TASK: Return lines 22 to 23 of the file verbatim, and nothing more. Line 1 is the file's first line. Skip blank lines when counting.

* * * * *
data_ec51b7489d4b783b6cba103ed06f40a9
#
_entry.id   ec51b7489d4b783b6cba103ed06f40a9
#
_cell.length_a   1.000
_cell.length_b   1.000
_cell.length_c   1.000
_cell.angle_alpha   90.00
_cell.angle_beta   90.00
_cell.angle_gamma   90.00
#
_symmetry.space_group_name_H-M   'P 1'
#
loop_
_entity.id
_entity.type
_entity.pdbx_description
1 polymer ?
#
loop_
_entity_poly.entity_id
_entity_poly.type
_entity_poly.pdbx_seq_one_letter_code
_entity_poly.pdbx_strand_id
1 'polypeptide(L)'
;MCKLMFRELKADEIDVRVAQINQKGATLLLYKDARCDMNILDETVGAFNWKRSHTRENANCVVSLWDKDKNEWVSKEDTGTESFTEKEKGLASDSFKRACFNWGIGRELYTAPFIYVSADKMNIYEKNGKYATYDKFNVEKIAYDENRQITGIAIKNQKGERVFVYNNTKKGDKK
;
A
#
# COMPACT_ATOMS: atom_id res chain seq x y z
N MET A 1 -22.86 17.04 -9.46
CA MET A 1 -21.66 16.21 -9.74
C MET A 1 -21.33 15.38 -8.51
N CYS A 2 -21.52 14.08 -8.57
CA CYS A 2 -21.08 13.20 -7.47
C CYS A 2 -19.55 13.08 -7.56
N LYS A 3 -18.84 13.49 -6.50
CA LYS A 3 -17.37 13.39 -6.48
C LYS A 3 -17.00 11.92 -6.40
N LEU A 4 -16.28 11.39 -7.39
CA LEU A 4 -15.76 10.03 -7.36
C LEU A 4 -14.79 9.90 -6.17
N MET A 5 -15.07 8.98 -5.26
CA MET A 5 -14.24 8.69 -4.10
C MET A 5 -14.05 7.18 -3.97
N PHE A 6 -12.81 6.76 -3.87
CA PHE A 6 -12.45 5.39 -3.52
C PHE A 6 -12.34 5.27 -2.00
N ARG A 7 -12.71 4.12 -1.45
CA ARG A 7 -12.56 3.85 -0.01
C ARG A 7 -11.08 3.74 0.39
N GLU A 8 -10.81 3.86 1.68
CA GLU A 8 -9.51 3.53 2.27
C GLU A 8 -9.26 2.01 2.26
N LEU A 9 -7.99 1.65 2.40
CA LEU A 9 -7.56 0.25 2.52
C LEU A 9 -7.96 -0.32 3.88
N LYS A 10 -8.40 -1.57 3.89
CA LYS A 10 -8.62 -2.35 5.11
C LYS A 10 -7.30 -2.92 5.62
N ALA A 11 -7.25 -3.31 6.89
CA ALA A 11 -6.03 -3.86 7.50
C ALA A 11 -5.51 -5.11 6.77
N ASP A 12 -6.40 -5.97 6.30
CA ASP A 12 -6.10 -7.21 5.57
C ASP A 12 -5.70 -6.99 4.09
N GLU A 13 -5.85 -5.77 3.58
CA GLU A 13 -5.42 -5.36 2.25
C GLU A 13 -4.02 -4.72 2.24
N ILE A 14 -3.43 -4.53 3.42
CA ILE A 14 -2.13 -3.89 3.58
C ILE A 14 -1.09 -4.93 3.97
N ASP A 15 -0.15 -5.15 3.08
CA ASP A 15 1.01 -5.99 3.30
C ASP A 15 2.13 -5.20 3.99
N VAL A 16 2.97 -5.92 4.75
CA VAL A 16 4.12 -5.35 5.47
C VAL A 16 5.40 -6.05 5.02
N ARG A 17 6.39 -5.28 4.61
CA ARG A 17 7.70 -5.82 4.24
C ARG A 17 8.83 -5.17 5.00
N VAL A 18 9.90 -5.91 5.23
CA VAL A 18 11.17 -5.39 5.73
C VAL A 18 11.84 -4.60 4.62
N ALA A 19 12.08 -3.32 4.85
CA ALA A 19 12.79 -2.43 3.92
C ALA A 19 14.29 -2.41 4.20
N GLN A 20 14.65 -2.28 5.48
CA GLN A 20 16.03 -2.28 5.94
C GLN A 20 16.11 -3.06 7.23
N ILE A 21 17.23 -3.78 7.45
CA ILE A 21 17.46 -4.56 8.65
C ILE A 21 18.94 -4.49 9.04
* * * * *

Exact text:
_entity_poly.type
_entity_poly.pdbx_seq_one_letter_code